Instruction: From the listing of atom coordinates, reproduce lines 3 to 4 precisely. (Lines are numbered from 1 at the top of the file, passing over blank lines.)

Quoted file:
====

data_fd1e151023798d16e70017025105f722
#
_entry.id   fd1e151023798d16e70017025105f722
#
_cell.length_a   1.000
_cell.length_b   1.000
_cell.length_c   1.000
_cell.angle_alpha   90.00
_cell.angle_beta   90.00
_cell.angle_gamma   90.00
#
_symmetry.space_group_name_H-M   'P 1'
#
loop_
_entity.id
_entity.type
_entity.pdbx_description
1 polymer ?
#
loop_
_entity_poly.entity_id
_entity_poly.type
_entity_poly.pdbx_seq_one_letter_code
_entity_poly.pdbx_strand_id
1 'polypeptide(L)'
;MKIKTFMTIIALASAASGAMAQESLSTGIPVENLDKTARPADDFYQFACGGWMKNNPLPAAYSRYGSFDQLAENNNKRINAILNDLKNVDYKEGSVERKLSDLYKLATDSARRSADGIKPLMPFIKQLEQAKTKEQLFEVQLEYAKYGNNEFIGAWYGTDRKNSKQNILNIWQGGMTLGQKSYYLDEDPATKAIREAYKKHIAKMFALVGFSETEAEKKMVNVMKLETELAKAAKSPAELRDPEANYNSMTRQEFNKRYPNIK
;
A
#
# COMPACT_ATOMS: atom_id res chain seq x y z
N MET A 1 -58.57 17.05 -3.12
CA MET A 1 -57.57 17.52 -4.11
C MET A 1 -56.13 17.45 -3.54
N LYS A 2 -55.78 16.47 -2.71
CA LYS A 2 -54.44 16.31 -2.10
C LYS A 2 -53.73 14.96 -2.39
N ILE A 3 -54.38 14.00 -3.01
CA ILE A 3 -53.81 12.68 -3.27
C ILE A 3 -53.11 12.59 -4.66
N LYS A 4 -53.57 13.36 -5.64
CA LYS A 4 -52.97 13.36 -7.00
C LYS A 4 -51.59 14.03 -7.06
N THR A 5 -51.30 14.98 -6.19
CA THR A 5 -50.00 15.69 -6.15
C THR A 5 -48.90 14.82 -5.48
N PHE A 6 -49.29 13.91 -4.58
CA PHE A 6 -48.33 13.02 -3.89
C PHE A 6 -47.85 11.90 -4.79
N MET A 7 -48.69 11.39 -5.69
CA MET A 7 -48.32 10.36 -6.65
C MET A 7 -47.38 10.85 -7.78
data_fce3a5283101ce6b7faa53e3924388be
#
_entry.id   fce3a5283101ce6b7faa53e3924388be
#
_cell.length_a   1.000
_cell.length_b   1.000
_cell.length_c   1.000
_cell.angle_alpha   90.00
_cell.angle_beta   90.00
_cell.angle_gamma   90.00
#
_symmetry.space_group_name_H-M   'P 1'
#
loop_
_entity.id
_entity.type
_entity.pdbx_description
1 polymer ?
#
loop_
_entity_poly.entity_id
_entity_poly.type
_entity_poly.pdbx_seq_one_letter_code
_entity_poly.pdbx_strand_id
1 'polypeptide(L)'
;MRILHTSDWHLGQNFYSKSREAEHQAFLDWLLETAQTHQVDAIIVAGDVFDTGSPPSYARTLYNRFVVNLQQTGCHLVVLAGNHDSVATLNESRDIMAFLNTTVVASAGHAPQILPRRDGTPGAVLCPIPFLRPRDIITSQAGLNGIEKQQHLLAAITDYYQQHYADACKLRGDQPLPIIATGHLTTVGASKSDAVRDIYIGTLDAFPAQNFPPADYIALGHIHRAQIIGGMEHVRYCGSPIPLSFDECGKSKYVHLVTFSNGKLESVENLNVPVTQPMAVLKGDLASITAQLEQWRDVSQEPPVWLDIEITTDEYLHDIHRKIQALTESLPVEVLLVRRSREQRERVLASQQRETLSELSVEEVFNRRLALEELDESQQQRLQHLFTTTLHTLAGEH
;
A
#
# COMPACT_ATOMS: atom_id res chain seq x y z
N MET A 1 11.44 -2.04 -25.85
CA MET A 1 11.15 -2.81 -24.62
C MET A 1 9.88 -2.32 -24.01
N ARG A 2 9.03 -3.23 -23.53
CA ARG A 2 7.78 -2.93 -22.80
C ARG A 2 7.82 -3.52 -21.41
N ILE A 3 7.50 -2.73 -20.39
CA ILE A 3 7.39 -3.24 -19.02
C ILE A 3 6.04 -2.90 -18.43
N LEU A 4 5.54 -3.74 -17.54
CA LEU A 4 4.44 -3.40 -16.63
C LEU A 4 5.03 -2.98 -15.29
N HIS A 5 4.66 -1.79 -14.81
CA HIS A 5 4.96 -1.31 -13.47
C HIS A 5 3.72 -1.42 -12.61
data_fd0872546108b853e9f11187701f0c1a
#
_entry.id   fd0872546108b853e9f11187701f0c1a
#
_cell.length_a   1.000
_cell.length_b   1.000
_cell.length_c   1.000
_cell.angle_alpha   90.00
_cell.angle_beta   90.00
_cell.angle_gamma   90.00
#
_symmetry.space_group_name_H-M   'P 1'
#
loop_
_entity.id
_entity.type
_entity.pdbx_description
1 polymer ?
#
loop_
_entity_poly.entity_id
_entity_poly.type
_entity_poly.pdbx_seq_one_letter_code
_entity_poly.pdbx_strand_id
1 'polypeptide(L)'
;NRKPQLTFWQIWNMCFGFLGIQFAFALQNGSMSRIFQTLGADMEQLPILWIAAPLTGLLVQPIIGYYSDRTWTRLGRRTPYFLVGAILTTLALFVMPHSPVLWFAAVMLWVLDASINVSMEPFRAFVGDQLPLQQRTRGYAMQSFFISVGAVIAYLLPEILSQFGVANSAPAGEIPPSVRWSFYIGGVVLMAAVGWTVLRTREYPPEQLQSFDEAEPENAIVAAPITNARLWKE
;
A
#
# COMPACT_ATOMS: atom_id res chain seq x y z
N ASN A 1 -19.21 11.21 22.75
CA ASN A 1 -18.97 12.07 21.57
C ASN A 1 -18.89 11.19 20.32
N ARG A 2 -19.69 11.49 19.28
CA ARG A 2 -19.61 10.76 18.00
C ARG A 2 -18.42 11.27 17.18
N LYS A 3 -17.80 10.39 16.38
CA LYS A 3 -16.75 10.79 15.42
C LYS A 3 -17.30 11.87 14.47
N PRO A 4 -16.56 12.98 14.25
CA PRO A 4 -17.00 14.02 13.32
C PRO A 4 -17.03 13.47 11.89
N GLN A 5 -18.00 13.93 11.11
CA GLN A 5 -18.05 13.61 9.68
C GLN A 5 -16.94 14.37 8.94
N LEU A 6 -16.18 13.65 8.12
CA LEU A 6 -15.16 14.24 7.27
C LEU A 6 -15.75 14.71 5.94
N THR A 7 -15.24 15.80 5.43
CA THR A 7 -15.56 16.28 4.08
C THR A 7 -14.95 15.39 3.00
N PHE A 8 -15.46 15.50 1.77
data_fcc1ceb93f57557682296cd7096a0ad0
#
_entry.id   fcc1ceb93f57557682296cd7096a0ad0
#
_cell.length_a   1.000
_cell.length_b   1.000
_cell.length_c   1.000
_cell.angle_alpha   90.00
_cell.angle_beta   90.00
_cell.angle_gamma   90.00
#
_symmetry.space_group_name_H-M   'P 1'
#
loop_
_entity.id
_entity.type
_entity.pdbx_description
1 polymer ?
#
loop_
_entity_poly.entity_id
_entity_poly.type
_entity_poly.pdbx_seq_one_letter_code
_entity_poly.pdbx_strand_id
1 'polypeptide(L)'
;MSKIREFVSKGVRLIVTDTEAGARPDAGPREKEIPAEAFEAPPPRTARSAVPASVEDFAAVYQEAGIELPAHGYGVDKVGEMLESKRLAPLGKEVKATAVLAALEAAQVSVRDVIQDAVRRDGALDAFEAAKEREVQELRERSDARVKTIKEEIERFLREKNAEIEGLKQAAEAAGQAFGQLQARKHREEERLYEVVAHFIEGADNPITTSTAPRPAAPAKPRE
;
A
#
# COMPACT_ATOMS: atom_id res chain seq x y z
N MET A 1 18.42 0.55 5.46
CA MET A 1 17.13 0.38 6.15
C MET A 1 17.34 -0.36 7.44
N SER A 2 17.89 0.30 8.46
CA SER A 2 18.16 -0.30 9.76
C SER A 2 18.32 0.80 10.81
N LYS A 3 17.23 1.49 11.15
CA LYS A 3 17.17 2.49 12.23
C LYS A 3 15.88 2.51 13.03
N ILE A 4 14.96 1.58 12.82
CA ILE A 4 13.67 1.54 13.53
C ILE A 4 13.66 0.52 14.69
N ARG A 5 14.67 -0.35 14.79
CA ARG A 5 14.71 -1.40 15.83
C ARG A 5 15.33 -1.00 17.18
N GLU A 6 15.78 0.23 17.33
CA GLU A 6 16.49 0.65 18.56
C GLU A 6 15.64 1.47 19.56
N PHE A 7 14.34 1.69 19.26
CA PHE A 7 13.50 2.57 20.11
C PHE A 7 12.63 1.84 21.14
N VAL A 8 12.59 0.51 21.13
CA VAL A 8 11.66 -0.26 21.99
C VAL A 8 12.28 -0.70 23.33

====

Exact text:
_entry.id   fd1e151023798d16e70017025105f722
#